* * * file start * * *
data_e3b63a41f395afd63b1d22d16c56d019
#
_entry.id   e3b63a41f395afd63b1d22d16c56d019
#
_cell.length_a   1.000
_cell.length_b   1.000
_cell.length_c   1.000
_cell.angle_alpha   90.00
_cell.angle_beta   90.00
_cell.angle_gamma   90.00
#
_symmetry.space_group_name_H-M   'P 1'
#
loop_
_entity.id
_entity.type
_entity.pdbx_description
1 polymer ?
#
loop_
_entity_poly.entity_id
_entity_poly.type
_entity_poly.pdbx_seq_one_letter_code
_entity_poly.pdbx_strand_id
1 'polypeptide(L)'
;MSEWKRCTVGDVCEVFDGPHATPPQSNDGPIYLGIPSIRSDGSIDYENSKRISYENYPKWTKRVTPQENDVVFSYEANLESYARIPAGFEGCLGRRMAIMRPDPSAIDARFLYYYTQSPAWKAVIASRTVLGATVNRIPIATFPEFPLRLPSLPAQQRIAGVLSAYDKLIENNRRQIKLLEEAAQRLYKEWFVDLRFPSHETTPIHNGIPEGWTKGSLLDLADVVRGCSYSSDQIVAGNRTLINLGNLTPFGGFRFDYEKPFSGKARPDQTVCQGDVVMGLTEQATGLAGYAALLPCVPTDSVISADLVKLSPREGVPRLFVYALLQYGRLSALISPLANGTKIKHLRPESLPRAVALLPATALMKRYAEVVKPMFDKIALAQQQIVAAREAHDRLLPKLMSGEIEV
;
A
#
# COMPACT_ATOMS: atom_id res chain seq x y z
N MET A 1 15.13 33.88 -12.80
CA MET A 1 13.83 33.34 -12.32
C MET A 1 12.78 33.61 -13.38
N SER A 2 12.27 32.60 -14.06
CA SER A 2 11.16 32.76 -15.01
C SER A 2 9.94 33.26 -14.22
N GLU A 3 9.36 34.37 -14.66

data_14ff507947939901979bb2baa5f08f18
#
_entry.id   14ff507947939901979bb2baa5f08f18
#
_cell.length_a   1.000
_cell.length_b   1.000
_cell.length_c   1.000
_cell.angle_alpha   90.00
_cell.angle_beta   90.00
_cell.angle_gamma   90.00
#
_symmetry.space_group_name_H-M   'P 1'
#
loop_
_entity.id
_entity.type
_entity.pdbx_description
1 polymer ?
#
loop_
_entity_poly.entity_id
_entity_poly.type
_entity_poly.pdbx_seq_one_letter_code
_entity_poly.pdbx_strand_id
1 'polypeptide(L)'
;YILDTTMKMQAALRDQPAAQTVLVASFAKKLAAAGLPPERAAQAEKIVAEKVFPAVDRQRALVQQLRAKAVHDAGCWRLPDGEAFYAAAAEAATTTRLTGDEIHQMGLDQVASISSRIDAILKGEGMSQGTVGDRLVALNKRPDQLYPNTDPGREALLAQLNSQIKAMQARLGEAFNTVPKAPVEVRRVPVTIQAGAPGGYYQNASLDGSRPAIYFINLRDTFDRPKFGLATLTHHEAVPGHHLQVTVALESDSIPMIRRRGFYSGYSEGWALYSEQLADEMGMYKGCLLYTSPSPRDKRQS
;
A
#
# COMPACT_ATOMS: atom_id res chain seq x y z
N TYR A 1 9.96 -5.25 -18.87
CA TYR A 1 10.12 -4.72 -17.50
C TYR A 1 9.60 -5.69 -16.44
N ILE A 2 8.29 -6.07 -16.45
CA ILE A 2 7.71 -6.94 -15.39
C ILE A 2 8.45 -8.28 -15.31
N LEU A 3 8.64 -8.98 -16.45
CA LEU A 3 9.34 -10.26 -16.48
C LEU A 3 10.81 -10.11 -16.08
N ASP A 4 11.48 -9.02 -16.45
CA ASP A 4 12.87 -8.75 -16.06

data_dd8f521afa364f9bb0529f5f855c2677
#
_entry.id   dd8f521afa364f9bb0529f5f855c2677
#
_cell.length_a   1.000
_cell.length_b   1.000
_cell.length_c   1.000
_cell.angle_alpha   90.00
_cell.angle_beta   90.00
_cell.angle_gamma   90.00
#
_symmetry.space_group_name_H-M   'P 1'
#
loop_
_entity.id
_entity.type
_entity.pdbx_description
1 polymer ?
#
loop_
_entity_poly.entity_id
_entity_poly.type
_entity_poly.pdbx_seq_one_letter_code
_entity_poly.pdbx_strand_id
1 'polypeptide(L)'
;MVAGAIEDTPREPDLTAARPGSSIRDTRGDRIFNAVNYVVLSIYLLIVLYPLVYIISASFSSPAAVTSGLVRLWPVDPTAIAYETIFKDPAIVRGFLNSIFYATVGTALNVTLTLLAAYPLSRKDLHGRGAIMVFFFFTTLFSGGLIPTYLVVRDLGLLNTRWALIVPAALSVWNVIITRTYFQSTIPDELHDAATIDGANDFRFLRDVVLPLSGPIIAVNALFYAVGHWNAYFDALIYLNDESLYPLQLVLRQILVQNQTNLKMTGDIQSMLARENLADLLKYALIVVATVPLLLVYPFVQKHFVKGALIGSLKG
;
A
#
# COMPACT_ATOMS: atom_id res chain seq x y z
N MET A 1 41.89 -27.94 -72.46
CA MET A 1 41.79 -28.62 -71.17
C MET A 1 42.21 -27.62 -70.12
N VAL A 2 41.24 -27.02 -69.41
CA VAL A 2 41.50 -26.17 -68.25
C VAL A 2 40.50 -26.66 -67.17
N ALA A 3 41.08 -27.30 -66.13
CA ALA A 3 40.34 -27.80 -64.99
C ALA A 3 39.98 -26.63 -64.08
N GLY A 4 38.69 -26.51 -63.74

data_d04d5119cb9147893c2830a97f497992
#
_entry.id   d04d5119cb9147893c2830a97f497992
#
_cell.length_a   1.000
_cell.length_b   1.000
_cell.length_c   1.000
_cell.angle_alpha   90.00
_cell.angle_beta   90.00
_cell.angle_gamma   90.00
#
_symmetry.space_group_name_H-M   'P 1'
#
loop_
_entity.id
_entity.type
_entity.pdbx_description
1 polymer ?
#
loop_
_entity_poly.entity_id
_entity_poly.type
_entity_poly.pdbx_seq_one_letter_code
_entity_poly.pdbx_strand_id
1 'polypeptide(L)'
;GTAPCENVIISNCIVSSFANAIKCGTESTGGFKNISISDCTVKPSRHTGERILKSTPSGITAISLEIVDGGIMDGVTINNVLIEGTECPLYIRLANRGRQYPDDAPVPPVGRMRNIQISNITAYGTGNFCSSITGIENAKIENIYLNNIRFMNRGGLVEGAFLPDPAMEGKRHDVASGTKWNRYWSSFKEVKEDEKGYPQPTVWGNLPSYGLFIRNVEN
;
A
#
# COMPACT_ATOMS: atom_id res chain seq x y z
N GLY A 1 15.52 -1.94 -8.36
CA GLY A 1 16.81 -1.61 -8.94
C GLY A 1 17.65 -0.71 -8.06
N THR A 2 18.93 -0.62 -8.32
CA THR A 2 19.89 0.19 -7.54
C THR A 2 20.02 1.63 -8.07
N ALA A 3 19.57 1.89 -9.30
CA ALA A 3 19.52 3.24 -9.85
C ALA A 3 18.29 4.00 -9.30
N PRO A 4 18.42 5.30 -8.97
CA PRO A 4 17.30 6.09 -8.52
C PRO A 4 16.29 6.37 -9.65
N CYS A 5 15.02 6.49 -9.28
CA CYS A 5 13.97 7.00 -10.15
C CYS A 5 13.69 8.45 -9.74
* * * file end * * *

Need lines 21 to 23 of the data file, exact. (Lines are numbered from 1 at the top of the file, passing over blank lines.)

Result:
_entity_poly.entity_id
_entity_poly.type
_entity_poly.pdbx_seq_one_letter_code